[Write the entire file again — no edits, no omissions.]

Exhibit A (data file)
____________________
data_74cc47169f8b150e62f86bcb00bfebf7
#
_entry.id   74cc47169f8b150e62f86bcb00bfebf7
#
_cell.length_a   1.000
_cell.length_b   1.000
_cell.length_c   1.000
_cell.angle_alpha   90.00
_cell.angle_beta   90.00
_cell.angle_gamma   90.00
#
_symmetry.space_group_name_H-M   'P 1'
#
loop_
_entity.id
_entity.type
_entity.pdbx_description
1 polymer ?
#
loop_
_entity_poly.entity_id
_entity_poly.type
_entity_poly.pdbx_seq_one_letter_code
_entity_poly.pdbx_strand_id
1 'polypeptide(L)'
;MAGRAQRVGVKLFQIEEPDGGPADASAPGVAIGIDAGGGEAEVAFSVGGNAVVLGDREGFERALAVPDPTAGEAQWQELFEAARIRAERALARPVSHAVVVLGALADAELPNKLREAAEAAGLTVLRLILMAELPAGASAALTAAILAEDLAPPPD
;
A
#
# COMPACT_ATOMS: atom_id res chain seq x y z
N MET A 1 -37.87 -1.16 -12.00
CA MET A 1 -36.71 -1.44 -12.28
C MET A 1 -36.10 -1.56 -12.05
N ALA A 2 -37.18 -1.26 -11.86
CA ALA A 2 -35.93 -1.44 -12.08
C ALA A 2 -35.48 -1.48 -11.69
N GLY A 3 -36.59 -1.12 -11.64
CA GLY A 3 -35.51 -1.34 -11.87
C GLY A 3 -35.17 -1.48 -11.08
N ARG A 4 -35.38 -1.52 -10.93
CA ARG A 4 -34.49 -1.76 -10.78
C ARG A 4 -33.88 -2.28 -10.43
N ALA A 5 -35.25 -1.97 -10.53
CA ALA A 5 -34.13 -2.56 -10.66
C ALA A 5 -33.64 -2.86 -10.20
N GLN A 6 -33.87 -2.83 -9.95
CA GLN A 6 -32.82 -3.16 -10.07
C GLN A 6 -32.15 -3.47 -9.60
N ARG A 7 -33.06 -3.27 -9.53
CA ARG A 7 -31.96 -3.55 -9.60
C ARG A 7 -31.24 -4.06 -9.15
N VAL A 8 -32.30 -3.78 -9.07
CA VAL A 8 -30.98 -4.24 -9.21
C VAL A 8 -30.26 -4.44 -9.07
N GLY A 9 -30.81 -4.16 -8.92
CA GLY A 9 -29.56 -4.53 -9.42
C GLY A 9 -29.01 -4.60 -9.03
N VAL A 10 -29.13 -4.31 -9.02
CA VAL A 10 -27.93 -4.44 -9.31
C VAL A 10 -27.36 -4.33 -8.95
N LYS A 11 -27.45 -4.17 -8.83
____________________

data_74cc47169f8b150e62f86bcb00bfebf7
#
_entry.id   74cc47169f8b150e62f86bcb00bfebf7
#
_cell.length_a   1.000
_cell.length_b   1.000
_cell.length_c   1.000
_cell.angle_alpha   90.00
_cell.angle_beta   90.00
_cell.angle_gamma   90.00
#
_symmetry.space_group_name_H-M   'P 1'
#
loop_
_entity.id
_entity.type
_entity.pdbx_description
1 polymer ?
#
loop_
_entity_poly.entity_id
_entity_poly.type
_entity_poly.pdbx_seq_one_letter_code
_entity_poly.pdbx_strand_id
1 'polypeptide(L)'
;MAGRAQRVGVKLFQIEEPDGGPADASAPGVAIGIDAGGGEAEVAFSVGGNAVVLGDREGFERALAVPDPTAGEAQWQELFEAARIRAERALARPVSHAVVVLGALADAELPNKLREAAEAAGLTVLRLILMAELPAGASAALTAAILAEDLAPPPD
;
A
#
# COMPACT_ATOMS: atom_id res chain seq x y z
N MET A 1 -37.87 -1.16 -12.00
CA MET A 1 -36.71 -1.44 -12.28
C MET A 1 -36.10 -1.56 -12.05
N ALA A 2 -37.18 -1.26 -11.86
CA ALA A 2 -35.93 -1.44 -12.08
C ALA A 2 -35.48 -1.48 -11.69
N GLY A 3 -36.59 -1.12 -11.64
CA GLY A 3 -35.51 -1.34 -11.87
C GLY A 3 -35.17 -1.48 -11.08
N ARG A 4 -35.38 -1.52 -10.93
CA ARG A 4 -34.49 -1.76 -10.78
C ARG A 4 -33.88 -2.28 -10.43
N ALA A 5 -35.25 -1.97 -10.53
CA ALA A 5 -34.13 -2.56 -10.66
C ALA A 5 -33.64 -2.86 -10.20
N GLN A 6 -33.87 -2.83 -9.95
CA GLN A 6 -32.82 -3.16 -10.07
C GLN A 6 -32.15 -3.47 -9.60
N ARG A 7 -33.06 -3.27 -9.53
CA ARG A 7 -31.96 -3.55 -9.60
C ARG A 7 -31.24 -4.06 -9.15
N VAL A 8 -32.30 -3.78 -9.07
CA VAL A 8 -30.98 -4.24 -9.21
C VAL A 8 -30.26 -4.44 -9.07
N GLY A 9 -30.81 -4.16 -8.92
CA GLY A 9 -29.56 -4.53 -9.42
C GLY A 9 -29.01 -4.60 -9.03
N VAL A 10 -29.13 -4.31 -9.02
CA VAL A 10 -27.93 -4.44 -9.31
C VAL A 10 -27.36 -4.33 -8.95
N LYS A 11 -27.45 -4.17 -8.83